Near the beginning, the wind picked up then kind of died down a little bit, so I went down to the beach and took some pictures. I went back to the house standing in my garage, I was just watching this misty rain, painting a beautiful picture across my garage. My experience was relatively mild. I knew the safest place for me to be was my garage because no trees on my property or my neighbors could crush me where I was there. So we sat in the car in the garage for about an hour and a half in the height.

My property sits a little bit higher than everyone around me and we didn’t suffer near as much damage as some. I had two 100-foot pines come through my roof and I’ll have to replace the floor, but my neighbors across the street, they don’t have the front of their house anymore. But the storm cleared out of here really fast and I walked down to where the Lookout Lounge was. I saw some city folks riding around checking on people and Al Cathey, our mayor, and his son came by and helped me check in on my neighbors. I figured when I saw the Lookout right after the storm that Killer Seafood didn’t stand a chance, but I wasn’t able to get far enough to see it the first night. I just went to bed early because I had no power or a generator at that point, then went out the next morning to explore. We just started to walk down 98 and it was ugly. It’s just utter devastation.

I would like to see everyone come back. How they come back and what it looks like will depend on codes and. It’s not going to be the mom and pop shanty looking place it was, so we’re going to have to come up with some other creative ideas to make ourselves look unique again. What form will Killer Seafood take when we rebuild? I don’t know. We have two lots here so I’ve envisioned a number of different configurations on how to make it a bigger better building. Even using shipping containers to make it a rustic bohemian place. The last thing I want is for it to be a shiny stainless steel kind of place.

Despite getting up every day for 15 years, coming down and tending to the business, we were thinking about what it would be like to sell or retire. I don't need to be doing it forever. But we’ve pretty much decided now that this isn’t the way I’m going to lose the business. I’ll decide when it’s time to turn loose of it. Not the other Michael.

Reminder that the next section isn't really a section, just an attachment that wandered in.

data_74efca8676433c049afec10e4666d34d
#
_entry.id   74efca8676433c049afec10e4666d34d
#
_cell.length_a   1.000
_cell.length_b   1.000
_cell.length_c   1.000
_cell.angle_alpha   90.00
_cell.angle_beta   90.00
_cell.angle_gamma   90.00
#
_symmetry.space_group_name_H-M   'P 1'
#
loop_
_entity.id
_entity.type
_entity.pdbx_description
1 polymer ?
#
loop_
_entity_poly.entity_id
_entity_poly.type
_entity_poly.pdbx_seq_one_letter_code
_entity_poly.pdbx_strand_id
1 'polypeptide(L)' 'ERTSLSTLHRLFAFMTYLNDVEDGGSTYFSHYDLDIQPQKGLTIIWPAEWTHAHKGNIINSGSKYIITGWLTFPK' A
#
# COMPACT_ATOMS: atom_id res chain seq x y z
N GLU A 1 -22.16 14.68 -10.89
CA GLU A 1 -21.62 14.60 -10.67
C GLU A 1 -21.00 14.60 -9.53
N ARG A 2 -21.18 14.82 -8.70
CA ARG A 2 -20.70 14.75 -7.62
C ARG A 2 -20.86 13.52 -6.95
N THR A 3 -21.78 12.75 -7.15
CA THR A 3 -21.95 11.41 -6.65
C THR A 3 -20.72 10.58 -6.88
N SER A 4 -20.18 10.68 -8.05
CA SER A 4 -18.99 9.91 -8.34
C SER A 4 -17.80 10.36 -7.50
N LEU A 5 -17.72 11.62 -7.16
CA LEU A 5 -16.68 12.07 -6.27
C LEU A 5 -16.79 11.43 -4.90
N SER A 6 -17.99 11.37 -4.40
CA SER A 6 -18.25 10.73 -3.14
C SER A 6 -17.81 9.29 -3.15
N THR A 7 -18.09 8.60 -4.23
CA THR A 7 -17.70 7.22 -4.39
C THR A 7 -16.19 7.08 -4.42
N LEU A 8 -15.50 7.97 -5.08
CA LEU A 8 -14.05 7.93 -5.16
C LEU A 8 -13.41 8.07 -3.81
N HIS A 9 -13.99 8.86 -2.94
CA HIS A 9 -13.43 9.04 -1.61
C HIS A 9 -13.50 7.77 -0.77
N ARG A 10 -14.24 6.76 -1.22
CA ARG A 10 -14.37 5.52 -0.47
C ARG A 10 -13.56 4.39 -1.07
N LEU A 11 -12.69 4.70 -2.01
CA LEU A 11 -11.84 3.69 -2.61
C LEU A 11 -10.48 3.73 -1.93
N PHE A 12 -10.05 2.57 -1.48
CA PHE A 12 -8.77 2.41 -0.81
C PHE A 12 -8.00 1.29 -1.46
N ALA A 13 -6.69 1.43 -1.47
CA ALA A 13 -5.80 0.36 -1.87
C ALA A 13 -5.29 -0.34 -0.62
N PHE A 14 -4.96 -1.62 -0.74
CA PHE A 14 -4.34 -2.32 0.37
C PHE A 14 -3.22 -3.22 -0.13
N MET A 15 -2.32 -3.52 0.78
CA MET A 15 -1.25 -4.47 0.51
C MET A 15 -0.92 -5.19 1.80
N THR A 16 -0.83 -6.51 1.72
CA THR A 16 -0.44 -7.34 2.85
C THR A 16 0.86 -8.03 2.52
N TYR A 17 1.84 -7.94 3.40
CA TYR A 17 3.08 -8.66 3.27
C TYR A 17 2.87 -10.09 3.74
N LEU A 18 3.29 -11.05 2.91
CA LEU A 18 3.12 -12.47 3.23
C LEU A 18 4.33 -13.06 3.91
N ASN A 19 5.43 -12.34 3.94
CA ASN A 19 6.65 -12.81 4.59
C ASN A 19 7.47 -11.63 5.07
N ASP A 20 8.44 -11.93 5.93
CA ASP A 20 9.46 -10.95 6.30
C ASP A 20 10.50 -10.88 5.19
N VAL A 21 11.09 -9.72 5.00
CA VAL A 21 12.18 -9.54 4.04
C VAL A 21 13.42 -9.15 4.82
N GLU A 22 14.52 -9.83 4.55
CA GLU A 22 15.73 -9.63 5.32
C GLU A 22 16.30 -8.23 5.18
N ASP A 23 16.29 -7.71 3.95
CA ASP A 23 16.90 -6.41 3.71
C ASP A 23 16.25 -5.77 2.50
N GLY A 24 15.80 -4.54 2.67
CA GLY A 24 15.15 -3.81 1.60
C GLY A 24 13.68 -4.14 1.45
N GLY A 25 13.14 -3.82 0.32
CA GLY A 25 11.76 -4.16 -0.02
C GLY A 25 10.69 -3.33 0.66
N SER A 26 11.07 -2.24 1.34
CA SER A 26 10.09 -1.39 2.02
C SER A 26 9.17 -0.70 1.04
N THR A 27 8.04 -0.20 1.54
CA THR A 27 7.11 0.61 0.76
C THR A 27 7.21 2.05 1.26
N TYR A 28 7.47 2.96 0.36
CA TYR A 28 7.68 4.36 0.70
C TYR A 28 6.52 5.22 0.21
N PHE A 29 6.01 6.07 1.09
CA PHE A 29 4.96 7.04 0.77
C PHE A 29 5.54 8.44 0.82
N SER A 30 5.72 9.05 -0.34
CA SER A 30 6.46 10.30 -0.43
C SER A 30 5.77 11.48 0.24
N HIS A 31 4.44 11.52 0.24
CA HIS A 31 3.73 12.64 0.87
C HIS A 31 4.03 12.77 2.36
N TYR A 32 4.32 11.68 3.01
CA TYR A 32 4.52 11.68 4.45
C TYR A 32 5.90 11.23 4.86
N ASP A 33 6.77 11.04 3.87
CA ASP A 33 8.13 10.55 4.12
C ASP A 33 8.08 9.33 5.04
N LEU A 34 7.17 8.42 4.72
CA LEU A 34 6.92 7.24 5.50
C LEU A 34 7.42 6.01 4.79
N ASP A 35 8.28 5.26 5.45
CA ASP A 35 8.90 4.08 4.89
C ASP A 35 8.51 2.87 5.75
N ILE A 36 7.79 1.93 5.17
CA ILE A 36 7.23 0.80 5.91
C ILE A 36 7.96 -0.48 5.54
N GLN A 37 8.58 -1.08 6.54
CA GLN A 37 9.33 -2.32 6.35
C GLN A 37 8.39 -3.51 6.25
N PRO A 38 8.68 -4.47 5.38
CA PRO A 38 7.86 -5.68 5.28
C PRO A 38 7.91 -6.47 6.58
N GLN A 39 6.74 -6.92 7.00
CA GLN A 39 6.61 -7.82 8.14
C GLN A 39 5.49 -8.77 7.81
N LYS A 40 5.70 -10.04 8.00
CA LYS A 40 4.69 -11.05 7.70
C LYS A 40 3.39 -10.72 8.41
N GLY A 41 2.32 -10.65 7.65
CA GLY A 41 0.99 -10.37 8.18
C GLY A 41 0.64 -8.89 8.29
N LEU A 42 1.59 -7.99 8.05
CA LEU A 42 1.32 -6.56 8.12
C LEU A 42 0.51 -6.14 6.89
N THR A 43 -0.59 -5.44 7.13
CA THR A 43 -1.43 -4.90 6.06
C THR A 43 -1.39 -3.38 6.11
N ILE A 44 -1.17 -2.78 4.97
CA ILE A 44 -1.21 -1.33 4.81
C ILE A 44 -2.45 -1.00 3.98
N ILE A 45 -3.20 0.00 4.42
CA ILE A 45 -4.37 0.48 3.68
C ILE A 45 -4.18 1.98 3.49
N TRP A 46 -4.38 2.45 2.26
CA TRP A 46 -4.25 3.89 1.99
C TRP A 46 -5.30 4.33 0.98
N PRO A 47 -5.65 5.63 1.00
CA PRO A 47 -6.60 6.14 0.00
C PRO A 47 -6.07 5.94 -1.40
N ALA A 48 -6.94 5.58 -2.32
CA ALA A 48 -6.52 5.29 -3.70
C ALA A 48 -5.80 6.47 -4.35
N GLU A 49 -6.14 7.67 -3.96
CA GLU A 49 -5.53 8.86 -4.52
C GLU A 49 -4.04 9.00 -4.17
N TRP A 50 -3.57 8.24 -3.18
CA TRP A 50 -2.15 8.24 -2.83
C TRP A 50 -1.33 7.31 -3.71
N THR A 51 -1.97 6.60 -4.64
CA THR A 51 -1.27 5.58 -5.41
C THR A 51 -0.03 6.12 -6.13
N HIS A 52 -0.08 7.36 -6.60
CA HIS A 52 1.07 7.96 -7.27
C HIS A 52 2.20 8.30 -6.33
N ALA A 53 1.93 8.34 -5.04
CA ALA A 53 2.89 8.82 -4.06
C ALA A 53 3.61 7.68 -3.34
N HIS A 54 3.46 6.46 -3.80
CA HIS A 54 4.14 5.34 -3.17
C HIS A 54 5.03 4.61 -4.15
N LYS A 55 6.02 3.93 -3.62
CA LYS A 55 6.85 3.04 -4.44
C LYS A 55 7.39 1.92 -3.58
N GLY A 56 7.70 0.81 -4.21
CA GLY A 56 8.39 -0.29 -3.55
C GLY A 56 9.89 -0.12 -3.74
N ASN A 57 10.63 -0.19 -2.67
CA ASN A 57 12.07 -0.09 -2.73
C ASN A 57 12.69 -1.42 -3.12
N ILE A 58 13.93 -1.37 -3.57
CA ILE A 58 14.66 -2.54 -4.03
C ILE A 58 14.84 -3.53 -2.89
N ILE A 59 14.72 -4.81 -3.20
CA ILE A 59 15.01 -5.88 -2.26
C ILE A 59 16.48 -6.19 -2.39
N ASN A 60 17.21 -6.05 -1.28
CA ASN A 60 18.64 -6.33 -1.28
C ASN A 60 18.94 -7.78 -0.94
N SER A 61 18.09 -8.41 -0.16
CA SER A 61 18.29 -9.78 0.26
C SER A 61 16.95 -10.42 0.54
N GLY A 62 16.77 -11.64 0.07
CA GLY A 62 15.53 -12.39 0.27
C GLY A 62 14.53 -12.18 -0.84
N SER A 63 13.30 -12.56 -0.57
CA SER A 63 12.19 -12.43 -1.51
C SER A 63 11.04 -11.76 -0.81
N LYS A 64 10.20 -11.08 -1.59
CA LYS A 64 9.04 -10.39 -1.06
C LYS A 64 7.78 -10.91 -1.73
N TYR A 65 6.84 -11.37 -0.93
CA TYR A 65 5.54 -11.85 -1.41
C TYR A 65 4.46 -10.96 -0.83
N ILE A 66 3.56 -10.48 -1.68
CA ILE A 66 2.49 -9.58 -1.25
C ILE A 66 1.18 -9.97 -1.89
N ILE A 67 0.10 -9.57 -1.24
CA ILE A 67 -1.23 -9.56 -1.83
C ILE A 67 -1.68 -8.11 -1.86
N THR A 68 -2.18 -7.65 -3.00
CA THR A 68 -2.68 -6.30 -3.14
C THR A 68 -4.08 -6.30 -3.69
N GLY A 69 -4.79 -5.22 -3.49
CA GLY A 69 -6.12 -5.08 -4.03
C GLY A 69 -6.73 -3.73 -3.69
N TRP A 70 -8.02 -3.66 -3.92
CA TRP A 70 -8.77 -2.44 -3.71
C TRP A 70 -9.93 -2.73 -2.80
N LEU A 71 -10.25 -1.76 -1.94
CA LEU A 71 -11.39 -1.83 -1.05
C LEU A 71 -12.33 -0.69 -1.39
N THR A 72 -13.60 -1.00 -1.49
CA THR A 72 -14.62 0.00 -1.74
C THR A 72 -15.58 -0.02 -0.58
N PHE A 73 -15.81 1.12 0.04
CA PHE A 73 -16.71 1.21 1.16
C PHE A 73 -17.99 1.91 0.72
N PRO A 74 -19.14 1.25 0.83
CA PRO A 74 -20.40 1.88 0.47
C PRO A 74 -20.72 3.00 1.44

AL CATHEY

- Mayor of Mexico Beach -


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My family moved here in 1953 from Memphis, Tennessee. My dad was Charlie Parker's wife's brother, and the Parker family was the founding family of Mexico Beach. I was raised in the Mexico Beach Grocery which is where Beachwalk is now. In 1974, we built the hardware store and have been a family owned business ever since.

I served on the city council for 4 years in the mid-80s. In 2005, I ran again for city council, and less than six months after being elected, the mayor passed away. I was the mayor pro tem at the time, so I filled in as mayor and ended up serving in that position for 10 years. I decided to take a break in 2015 but then ran again in 2017 and I'm currently serving again as the mayor.

The most endearing thing about our community is the people. We're pretty laid back and we enjoy what we have because we have the ability to express ourselves and not have to be commercialized. We have so many people that come to town, whether they are snowbirds, visitors, or residents and I personally love seeing others enjoy what our community has to offer. As a business owner that serves the public, it's neat to be able to get to know your customers. They share their stories with you and through the years, I've made so many friends because of people who come to Mexico Beach because they love our quaintness, uniqueness and charm and because we take the time to invest in our community.

I seldom pay attention to anything in the Gulf until they say it's within 48 hours of landfall. So Tuesday we went to work just like it was any other day, but by noon, they had issued mandatory evacuation orders. By that afternoon, it was fairly obvious that we would have some sort of impact, but we went on with our day and decided to make a decision the next morning. So Wednesday, again, we got up and went to work. We didn't stay long but myself, my wife, my youngest son and a friend made the decision to stay in town at our house. We stayed calm, but we had obviously never experienced a storm of that magnitude moving at that speed.